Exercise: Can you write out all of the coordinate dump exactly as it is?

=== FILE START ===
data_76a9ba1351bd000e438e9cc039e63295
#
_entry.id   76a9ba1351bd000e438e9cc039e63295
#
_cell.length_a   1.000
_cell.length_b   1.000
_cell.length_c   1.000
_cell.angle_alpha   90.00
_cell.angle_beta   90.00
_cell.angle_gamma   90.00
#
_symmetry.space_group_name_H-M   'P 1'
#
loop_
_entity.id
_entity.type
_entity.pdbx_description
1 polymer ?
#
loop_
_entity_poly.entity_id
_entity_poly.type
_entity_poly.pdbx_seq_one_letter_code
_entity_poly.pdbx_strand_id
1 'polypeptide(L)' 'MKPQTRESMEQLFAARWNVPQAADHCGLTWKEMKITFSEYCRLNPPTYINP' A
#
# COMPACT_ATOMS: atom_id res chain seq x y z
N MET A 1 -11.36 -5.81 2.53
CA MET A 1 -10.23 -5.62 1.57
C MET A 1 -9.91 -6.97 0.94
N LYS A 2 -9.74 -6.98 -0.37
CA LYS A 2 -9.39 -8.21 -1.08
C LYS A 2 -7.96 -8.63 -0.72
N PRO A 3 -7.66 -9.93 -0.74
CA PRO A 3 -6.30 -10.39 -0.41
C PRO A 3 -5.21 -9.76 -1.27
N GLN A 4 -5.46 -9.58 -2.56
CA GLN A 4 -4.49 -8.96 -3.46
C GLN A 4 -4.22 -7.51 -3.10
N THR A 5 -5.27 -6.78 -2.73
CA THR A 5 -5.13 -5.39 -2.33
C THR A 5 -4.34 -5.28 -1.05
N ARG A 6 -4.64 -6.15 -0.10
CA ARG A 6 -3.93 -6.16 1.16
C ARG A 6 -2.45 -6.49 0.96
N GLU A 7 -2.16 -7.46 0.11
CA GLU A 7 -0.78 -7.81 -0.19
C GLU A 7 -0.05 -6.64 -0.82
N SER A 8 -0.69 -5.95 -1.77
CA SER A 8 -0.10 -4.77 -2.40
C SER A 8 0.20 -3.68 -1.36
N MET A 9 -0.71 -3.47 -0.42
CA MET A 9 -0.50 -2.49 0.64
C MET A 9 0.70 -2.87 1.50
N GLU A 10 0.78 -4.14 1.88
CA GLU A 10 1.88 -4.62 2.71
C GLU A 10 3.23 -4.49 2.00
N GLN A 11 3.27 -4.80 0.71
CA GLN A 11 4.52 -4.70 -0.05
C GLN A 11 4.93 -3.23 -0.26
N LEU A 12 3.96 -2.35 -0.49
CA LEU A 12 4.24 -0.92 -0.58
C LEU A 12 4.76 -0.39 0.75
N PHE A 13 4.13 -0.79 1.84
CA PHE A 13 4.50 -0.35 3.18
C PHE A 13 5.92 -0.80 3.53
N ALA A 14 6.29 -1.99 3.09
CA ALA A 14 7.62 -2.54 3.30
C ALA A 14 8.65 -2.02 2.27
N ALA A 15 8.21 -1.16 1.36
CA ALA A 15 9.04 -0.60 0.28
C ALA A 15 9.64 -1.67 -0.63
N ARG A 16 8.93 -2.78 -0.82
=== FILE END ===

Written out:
data_76a9ba1351bd000e438e9cc039e63295
#
_entry.id   76a9ba1351bd000e438e9cc039e63295
#
_cell.length_a   1.000
_cell.length_b   1.000
_cell.length_c   1.000
_cell.angle_alpha   90.00
_cell.angle_beta   90.00
_cell.angle_gamma   90.00
#
_symmetry.space_group_name_H-M   'P 1'
#
loop_
_entity.id
_entity.type
_entity.pdbx_description
1 polymer ?
#
loop_
_entity_poly.entity_id
_entity_poly.type
_entity_poly.pdbx_seq_one_letter_code
_entity_poly.pdbx_strand_id
1 'polypeptide(L)' 'MKPQTRESMEQLFAARWNVPQAADHCGLTWKEMKITFSEYCRLNPPTYINP' A
#
# COMPACT_ATOMS: atom_id res chain seq x y z
N MET A 1 -11.36 -5.81 2.53
CA MET A 1 -10.23 -5.62 1.57
C MET A 1 -9.91 -6.97 0.94
N LYS A 2 -9.74 -6.98 -0.37
CA LYS A 2 -9.39 -8.21 -1.08
C LYS A 2 -7.96 -8.63 -0.72
N PRO A 3 -7.66 -9.93 -0.74
CA PRO A 3 -6.30 -10.39 -0.41
C PRO A 3 -5.21 -9.76 -1.27
N GLN A 4 -5.46 -9.58 -2.56
CA GLN A 4 -4.49 -8.96 -3.46
C GLN A 4 -4.22 -7.51 -3.10
N THR A 5 -5.27 -6.78 -2.73
CA THR A 5 -5.13 -5.39 -2.33
C THR A 5 -4.34 -5.28 -1.05
N ARG A 6 -4.64 -6.15 -0.10
CA ARG A 6 -3.93 -6.16 1.16
C ARG A 6 -2.45 -6.49 0.96
N GLU A 7 -2.16 -7.46 0.11
CA GLU A 7 -0.78 -7.81 -0.19
C GLU A 7 -0.05 -6.64 -0.82
N SER A 8 -0.69 -5.95 -1.77
CA SER A 8 -0.10 -4.77 -2.40
C SER A 8 0.20 -3.68 -1.36
N MET A 9 -0.71 -3.47 -0.42
CA MET A 9 -0.50 -2.49 0.64
C MET A 9 0.70 -2.87 1.50
N GLU A 10 0.78 -4.14 1.88
CA GLU A 10 1.88 -4.62 2.71
C GLU A 10 3.23 -4.49 2.00
N GLN A 11 3.27 -4.80 0.71
CA GLN A 11 4.52 -4.70 -0.05
C GLN A 11 4.93 -3.23 -0.26
N LEU A 12 3.96 -2.35 -0.49
CA LEU A 12 4.24 -0.92 -0.58
C LEU A 12 4.76 -0.39 0.75
N PHE A 13 4.13 -0.79 1.84
CA PHE A 13 4.50 -0.35 3.18
C PHE A 13 5.92 -0.80 3.53
N ALA A 14 6.29 -1.99 3.09
CA ALA A 14 7.62 -2.54 3.30
C ALA A 14 8.65 -2.02 2.27
N ALA A 15 8.21 -1.16 1.36
CA ALA A 15 9.04 -0.60 0.28
C ALA A 15 9.64 -1.67 -0.63
N ARG A 16 8.93 -2.78 -0.82